Not only that, there will be a lot of walking, which is great for your health, but also it gives a lot of idle time to talk.

You will be able to pass on stories about yourself, your parents, and their parents as well. The opportunity to discuss important issues, such as politics and philosophies, will come up because children are curious.

There seems like there is an innate desire to know our parents and the lineage above them even. It helps connect humanity and really ground us in reality and history.

Couple geocaching with one of the many DNA tests that show your lineage, and it would make for a great adventure to connect parents and children with their ancestry.

Searching for geocaches will also build a desire to seek and find.

This will carry a person incredibly far in life. You hear people saying it all the time in inspirational talks, curiosity is what drives innovation. So, promoting this in the life of your child really just sets them up to be great in the future.

My Experience Geocaching

I never did geocaching while growing up, but I grew up in a pretty good-sized family of 6. I had an older brother though. That meant we always got into crazy shenanigans out in the woods, exploring and pretending we were making crazing discoveries.

I didn’t start actually geocaching until earlier this month. My first ever trip, I went with my friend’s dog.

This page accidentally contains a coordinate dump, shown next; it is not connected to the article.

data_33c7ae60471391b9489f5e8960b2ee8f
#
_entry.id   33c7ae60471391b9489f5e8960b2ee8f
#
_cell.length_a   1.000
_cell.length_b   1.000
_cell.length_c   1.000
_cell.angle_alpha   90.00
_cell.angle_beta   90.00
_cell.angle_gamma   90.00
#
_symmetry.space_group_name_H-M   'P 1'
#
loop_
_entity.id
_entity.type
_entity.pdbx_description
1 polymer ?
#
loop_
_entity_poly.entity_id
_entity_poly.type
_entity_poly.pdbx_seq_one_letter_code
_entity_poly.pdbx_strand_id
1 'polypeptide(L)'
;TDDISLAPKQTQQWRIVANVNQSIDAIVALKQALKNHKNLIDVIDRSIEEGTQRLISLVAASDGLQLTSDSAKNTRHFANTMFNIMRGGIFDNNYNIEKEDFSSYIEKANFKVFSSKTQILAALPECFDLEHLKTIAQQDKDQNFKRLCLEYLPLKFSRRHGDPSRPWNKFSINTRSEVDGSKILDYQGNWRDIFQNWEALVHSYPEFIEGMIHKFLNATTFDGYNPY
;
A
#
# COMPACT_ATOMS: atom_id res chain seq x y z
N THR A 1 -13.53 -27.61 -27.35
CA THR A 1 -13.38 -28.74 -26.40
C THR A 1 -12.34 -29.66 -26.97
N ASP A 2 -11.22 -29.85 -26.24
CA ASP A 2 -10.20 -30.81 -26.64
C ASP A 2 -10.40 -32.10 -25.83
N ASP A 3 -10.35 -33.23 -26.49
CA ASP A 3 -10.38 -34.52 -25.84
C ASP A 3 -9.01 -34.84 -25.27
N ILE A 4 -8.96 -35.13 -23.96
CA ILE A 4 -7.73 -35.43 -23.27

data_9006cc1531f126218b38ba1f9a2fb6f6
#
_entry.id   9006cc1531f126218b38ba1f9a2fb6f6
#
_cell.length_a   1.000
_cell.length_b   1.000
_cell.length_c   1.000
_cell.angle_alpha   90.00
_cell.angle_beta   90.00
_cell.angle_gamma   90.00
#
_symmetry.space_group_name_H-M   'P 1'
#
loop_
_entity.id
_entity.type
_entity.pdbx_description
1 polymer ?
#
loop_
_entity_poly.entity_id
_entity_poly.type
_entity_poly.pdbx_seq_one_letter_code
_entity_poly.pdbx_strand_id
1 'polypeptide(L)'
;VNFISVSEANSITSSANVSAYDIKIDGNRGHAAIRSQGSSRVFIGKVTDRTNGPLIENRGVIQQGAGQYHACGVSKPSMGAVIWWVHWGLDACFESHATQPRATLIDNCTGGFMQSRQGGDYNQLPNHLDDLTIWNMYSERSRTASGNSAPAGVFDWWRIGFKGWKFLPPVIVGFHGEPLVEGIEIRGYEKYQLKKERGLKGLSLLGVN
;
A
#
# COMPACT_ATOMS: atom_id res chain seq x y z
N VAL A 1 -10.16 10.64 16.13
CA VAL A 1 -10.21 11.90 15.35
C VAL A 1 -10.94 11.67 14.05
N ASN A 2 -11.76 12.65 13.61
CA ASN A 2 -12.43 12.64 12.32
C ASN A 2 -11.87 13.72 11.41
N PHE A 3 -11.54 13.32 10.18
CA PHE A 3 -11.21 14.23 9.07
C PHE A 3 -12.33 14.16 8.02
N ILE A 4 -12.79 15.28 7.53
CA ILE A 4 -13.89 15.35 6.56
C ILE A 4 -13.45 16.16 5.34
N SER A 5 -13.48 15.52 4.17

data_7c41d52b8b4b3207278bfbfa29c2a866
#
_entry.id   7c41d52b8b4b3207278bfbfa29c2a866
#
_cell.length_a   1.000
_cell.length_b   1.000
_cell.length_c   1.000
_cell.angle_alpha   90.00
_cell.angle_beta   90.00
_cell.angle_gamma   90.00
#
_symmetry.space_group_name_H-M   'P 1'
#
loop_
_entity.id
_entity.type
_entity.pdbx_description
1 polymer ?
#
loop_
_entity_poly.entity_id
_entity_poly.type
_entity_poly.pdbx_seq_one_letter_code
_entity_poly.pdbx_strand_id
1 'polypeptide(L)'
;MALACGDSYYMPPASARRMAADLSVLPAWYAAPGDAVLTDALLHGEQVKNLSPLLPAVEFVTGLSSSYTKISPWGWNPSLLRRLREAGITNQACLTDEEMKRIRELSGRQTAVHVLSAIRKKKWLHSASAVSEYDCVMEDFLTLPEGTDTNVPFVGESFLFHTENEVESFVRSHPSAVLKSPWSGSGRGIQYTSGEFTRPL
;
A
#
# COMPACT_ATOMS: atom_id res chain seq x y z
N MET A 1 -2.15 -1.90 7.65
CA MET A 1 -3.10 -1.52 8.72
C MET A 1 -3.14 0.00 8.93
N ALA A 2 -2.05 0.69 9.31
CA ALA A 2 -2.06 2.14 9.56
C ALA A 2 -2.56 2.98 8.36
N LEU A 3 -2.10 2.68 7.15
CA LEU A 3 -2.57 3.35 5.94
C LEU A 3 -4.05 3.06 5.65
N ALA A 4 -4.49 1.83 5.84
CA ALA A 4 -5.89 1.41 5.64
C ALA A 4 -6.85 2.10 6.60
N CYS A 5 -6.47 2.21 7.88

My wife and our mutual friend went to an outdoor yoga event, so I took her dog, Sadie, and went on a little geocaching adventure.

This isn’t because I think yoga is dumb, in fact, I love yoga and recommend everyone do it because there is a lot of value in the flexibility and the mental health benefits of exercise and meditation.

I just didn’t want the dog bothering everybody because she is extremely high energy, and I’ve been wanting to do some geocaching anyway.

We found a pretty easy Geocache, but it was incredible. Because I was with a dog, I had podcasts in one ear. I got to listen to my philosophical and political podcasts while walking the trails. It was a blast.

The dog also didn’t really care for me before this, but once Sadie found out I would take her on walks and runs, she became my best friend.

It’s kind of silly, but there is just something amazing about the love of an animal. Plus, Sadie is a pretty large dog, so it really helps build the sense of safety.

After this one experience, I decided to take the momentum and run with it.

I did not literally run because I don’t like running that much, but I did go on a few more geocaching adventures.

I am a flight attendant in another life, so I’m traveling all the time. I now have a new hobby when I’m out on trips to go geocaching.

Like I said with parents, this promotes that I get to know my crew, if they decided to come along that is. We build comradery and get to have some deeper conversations while exploring the area.

Just remember to download the app and go have fun.